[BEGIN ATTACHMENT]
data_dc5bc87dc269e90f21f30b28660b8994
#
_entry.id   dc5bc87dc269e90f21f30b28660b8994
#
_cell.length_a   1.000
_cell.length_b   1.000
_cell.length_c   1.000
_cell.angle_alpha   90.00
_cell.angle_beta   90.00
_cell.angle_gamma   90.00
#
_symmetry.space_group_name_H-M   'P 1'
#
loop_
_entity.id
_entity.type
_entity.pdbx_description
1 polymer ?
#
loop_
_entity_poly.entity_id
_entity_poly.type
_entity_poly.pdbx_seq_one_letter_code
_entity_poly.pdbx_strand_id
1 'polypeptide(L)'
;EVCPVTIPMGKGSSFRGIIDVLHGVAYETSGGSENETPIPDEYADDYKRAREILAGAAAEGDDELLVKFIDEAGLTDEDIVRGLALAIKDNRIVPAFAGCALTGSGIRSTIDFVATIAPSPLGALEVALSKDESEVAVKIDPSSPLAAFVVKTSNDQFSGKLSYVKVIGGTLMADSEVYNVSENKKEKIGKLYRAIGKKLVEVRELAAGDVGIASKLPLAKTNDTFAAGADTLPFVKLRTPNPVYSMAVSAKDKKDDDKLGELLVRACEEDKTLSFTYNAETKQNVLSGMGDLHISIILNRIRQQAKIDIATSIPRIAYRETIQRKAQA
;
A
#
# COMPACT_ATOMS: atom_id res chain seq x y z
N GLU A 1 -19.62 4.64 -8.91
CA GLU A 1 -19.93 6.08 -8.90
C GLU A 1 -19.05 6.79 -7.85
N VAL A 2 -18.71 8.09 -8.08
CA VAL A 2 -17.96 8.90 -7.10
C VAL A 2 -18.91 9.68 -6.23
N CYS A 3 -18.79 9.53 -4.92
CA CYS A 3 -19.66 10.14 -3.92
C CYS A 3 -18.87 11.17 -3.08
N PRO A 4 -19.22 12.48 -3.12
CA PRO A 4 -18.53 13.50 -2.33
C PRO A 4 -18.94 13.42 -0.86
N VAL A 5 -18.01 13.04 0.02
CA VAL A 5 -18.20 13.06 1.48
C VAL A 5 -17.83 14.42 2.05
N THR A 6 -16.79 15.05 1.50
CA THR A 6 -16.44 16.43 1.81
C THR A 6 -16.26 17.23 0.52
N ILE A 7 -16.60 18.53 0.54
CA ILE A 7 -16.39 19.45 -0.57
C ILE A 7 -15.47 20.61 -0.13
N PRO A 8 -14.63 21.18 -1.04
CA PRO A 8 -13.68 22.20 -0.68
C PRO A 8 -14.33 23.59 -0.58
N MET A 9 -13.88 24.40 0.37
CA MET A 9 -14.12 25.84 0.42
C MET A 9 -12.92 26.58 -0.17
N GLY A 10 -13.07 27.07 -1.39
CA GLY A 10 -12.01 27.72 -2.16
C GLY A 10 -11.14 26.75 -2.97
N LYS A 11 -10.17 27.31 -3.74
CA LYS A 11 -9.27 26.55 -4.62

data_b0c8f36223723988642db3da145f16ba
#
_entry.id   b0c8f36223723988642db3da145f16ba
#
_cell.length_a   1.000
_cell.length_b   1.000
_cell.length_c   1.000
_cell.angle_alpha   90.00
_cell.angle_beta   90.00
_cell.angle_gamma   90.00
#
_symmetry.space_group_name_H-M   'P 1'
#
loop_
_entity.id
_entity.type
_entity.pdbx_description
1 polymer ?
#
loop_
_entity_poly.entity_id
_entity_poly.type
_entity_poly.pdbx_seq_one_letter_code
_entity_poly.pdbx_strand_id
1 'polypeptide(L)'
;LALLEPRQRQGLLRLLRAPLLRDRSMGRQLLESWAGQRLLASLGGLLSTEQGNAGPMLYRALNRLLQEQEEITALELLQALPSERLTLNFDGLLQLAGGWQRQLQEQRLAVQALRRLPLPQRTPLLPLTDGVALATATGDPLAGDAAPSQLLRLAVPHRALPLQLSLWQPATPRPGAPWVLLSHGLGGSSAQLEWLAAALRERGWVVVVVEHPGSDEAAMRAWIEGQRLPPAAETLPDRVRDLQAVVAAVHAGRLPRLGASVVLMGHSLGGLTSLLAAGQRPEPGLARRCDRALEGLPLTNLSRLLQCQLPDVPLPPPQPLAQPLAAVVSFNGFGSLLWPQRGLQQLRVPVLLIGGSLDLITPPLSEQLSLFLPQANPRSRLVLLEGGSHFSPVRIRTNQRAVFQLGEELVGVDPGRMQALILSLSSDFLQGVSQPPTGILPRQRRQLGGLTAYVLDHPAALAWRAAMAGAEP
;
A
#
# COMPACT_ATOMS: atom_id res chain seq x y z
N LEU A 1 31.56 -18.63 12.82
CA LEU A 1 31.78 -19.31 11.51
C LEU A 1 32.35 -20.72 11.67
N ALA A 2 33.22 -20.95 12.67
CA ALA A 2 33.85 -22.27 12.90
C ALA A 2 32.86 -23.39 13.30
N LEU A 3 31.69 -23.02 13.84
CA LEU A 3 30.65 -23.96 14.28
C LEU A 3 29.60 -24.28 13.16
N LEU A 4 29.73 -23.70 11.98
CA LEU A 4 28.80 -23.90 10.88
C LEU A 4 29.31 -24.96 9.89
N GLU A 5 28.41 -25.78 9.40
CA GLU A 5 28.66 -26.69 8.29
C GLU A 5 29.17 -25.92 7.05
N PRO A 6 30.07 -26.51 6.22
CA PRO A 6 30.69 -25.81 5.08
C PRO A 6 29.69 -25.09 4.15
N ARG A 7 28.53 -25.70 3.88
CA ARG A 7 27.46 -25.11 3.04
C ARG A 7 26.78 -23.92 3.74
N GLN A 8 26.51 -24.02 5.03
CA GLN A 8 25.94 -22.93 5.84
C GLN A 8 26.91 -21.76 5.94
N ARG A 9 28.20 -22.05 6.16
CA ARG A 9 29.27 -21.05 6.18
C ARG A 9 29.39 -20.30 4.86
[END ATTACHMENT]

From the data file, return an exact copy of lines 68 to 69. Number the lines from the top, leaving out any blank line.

_cell.length_b   1.000
_cell.length_c   1.000